attribute postal code to get the needed dataset.

It would be nice to share all these insights on a wiki or something
(or a premade file).

I'd look again at how to do that with OSM someday.


Greets,

Alexandre


1:
http://statbel.fgov.be/nl/statistieken/opendata/datasets/tools/big/SH_STAT_SECTORS.jsp
2: http://i.imgur.com/El8b4I4.jpg
3: https://stadincijfers.antwerpen.be/dashboard/
4: http://opendata.antwerpen.be/datasets/postzones
5: http://opendata.antwerpen.be/datasets/stadsdeel
6:
https://stadincijfers.antwerpen.be/databank/?sel_guid=bc4433ff-d734-4a54-b1ba-410e8a8cc975

2016-05-28 13:23 GMT+02:00 Alexandre Detiste <[hidden email]>:

http://users.skynet.be/bs366950/whitepaper/

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Re: whitepaper: Computing a shapefile by Belgian zip codes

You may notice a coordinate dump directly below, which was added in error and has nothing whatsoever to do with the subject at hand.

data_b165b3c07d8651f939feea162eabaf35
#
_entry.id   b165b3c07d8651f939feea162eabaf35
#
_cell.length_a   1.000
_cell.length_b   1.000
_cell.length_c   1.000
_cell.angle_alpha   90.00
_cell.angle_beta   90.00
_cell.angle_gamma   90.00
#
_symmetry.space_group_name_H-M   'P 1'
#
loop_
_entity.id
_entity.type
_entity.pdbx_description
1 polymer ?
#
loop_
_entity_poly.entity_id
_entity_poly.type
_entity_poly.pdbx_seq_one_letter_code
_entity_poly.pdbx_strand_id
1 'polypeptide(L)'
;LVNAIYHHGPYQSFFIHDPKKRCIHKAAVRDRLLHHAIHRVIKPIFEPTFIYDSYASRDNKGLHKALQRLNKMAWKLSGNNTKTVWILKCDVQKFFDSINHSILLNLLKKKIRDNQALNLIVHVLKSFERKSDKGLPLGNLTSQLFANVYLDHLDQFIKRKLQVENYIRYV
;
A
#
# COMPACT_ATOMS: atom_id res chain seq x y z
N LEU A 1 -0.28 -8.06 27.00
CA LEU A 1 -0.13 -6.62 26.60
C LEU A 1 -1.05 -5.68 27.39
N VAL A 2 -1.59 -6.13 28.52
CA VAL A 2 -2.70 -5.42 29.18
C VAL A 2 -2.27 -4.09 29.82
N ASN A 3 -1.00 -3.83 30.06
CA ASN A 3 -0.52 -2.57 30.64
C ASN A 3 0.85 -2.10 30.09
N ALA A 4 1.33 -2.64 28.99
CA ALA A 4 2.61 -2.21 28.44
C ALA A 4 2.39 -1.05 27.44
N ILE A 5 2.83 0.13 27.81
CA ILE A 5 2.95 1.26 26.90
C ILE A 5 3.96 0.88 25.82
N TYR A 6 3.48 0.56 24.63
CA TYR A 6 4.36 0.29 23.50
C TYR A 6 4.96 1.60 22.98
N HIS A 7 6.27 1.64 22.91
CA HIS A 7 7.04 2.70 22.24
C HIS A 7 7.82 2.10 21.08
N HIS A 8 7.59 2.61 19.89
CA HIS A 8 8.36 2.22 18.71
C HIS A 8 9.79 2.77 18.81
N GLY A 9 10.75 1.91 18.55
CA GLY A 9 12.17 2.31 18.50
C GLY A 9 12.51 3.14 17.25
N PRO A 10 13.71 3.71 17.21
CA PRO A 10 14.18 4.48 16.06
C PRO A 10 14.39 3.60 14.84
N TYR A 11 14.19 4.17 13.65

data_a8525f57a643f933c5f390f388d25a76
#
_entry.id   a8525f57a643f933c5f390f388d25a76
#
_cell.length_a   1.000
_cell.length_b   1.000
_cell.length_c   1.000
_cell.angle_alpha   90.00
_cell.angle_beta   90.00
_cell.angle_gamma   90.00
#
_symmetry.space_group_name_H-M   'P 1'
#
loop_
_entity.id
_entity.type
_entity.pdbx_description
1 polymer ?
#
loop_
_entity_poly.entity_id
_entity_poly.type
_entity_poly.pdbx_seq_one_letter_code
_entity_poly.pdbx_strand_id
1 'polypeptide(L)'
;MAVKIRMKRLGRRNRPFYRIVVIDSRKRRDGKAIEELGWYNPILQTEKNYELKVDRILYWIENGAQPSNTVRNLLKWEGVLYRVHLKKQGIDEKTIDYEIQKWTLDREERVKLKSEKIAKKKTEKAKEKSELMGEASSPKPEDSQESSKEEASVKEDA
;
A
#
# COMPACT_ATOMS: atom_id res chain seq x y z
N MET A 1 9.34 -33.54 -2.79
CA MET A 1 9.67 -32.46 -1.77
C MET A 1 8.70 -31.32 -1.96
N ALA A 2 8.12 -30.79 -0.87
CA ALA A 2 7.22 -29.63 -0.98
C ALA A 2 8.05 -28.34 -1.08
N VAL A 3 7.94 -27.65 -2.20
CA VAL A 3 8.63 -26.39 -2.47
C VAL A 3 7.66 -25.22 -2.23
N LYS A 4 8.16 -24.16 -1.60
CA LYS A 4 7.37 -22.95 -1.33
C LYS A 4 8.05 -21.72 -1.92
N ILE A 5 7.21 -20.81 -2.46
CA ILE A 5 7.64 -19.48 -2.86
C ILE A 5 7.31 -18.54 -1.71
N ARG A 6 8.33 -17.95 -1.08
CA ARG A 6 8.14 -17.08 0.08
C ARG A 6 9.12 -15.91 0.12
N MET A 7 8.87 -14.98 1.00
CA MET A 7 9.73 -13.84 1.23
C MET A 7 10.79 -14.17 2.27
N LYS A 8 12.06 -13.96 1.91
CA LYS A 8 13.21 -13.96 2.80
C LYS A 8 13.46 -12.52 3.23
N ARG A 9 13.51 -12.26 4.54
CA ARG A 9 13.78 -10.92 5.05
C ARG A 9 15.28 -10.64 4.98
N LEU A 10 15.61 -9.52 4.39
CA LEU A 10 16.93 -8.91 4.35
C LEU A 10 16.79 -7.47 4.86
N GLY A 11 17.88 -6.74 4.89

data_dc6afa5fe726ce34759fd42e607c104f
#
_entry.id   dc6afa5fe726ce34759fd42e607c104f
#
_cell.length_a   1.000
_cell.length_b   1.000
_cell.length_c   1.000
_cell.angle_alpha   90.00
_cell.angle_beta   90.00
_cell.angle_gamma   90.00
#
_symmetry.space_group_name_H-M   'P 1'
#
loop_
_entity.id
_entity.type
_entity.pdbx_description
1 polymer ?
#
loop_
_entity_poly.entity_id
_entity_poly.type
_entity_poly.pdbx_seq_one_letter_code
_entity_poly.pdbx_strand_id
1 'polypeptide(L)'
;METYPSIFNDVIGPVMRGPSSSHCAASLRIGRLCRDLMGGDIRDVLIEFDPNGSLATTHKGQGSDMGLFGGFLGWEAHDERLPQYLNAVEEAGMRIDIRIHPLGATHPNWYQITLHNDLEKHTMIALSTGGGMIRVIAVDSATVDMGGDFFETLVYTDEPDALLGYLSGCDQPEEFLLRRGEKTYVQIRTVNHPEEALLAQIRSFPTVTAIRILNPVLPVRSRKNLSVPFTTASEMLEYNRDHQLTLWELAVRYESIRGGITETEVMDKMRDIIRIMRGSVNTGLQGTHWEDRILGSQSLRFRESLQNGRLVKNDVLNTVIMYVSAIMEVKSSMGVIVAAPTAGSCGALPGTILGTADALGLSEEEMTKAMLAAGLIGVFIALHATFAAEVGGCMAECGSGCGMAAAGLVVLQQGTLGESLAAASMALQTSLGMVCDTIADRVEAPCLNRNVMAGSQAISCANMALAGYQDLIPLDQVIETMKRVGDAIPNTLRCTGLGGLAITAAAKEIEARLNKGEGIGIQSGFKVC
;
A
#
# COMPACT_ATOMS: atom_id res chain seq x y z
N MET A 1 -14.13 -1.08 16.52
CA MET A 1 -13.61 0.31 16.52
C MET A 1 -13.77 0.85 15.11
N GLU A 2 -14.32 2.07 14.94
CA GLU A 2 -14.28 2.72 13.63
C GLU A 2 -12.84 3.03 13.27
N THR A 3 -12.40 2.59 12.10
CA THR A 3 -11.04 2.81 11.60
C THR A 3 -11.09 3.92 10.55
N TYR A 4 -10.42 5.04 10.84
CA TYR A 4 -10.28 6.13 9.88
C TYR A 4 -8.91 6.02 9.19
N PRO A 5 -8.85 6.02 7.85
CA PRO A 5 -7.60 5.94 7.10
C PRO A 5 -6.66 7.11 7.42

Johan Van de Wauw
In Flanders, you could use the "adressenlijst" of CRAB to find out the borders.
https://download.agiv.be/Producten/Detail?id=447&title=CRAB_Adressenlijst

On Tue, May 31, 2016 at 9:54 PM, JorisMapMen <[hidden email]> wrote:

> Hello
>
> I made a mapof postal codes (.shp), a couple of months ago by way of
> exercise. Made from combining data from cadastre maps (which contain old
> commune borders pre-fusion) “deelgemeenten”
> and adresslists of primary schools (VL-BXL-W) (in every village there is
> one, and they all have a postcode mentioned)
>
> sample controlling showed very satisfying result.
>
> ready to share
> contact me.
>
> Joris Hintjens
> Mapmen
> Hofstraat 21
> 1982 Elewijt
> [hidden email]
> www.mapmen.be
> tel 0472 473 178
>
> Op 31 mei 2016, om 06:27 heeft Alexandre Detiste
> <[hidden email]> het volgende geschreven:
>
> Le lundi 30 mai 2016, 12:26:35 joost schouppe a écrit :
>
> Hi Alexandre,
>
> A few thoughts:
>
> * why pay 100 euro's for open data? [1] (note: there's a few errors in this
> file, which make it crash on analysis using QGIS. In my own work, I used
> ArcGIS FIx Geometry as I don't know the right tools in QGIS)
>
>
> Because this file [1] doesn't contain any zipcode information;
> and the file from IGN has a good word of mouth.
> I was called to rescue this after the file was already bought anyway.